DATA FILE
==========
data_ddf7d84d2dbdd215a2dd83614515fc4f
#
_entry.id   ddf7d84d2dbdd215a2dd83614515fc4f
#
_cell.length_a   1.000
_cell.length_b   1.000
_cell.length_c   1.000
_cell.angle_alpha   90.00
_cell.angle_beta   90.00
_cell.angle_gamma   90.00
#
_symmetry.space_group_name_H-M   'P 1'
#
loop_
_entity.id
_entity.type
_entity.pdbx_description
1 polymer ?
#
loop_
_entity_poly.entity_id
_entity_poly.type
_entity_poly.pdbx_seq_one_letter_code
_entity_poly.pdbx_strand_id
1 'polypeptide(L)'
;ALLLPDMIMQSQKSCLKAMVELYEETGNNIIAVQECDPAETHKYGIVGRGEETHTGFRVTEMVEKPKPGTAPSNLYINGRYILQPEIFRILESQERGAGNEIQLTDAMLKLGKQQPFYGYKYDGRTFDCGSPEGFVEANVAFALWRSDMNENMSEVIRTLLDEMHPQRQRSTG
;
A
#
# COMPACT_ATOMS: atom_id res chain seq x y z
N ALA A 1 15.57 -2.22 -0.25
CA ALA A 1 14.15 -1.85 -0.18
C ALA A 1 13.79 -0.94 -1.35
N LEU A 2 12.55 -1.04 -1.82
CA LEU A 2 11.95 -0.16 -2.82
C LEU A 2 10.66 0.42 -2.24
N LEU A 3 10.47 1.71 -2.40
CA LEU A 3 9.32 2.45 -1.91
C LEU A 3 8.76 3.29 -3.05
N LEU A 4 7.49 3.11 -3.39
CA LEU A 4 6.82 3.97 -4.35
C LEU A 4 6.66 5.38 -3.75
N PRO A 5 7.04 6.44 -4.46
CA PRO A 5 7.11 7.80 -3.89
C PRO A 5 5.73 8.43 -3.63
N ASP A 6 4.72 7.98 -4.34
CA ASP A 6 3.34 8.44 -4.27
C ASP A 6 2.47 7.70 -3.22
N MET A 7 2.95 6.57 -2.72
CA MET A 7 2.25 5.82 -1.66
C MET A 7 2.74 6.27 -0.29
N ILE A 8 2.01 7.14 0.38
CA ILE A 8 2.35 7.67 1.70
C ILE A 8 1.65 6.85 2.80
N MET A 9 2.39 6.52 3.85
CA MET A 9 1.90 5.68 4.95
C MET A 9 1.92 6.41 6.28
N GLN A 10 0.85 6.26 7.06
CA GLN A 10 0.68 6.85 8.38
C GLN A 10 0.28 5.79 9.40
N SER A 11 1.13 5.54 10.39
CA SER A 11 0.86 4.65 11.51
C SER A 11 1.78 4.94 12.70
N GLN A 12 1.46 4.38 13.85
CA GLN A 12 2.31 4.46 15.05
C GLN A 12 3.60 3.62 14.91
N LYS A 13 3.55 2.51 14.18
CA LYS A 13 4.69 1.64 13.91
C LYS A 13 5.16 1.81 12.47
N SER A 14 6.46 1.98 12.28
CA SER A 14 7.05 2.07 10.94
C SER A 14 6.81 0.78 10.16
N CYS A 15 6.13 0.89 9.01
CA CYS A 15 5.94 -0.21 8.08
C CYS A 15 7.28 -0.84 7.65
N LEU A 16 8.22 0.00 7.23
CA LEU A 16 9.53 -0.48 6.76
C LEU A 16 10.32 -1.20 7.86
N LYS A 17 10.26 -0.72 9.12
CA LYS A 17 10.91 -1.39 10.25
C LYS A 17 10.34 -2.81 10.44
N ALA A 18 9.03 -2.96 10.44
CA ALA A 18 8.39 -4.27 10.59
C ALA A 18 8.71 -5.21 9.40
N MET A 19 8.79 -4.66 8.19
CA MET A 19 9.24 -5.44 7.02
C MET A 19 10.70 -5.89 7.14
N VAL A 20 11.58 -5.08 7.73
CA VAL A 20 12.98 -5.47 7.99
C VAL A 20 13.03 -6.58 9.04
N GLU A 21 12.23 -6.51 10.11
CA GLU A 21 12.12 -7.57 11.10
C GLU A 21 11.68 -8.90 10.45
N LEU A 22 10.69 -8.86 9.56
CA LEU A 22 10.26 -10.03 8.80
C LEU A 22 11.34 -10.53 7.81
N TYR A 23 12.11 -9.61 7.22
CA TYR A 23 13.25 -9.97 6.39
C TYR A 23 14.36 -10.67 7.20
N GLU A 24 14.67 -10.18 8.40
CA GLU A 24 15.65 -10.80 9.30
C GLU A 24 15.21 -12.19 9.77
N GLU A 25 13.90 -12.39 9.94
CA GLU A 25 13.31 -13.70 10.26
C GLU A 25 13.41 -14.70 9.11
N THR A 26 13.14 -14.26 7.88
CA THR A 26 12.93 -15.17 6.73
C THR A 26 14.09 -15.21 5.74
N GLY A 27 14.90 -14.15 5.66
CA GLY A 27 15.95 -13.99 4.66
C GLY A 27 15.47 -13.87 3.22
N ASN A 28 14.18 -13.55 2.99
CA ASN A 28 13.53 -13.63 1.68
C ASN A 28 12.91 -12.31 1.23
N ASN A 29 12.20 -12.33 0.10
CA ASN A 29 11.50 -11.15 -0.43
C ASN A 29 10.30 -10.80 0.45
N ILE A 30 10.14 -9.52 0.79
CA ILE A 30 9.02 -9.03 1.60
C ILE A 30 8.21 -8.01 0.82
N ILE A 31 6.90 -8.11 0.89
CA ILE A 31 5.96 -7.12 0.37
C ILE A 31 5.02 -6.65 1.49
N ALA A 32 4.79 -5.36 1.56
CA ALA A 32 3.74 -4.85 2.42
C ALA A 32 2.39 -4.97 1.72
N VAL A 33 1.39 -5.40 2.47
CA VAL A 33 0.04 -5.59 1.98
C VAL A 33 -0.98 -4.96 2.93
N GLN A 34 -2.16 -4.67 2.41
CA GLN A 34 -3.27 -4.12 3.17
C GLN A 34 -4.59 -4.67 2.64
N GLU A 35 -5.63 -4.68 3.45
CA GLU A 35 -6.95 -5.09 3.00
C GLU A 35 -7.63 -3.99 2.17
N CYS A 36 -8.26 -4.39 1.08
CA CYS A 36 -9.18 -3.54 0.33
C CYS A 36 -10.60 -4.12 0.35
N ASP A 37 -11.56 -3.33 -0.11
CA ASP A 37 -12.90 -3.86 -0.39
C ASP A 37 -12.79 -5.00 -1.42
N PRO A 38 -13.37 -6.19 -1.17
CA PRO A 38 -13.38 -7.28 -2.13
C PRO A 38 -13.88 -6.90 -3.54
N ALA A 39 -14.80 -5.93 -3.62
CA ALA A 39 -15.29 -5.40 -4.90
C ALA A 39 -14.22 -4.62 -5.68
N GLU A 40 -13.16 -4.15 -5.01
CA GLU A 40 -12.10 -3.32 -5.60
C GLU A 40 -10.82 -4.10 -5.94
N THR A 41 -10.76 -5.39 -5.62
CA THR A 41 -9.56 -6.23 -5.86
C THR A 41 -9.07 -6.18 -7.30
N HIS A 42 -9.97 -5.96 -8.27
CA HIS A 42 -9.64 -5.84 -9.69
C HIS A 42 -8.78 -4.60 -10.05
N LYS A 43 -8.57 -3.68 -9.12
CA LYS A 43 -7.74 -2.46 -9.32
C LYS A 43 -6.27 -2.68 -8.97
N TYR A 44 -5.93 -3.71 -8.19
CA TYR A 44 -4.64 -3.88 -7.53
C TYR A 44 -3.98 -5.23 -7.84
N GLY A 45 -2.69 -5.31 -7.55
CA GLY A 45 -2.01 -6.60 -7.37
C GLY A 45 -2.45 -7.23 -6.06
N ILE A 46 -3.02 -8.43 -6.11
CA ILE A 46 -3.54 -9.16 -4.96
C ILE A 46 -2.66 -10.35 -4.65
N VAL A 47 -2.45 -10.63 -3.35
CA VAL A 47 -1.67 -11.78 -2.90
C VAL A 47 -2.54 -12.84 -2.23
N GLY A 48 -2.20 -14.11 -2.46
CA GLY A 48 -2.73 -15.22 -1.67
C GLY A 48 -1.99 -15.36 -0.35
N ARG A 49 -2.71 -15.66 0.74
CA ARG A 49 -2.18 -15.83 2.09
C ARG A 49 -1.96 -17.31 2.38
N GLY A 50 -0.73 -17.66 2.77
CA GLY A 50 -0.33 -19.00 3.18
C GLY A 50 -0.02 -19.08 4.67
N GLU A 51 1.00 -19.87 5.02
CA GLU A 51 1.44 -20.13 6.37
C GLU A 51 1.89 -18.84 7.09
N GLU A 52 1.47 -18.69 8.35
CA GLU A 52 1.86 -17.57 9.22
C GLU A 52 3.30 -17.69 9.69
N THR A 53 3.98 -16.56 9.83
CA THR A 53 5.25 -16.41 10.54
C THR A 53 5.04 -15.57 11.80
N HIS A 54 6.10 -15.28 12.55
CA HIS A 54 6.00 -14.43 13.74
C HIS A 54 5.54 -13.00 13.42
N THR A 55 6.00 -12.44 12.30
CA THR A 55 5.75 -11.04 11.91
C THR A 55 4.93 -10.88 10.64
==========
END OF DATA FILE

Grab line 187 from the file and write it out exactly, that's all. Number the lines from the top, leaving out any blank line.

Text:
N THR A 53 3.98 -16.56 9.83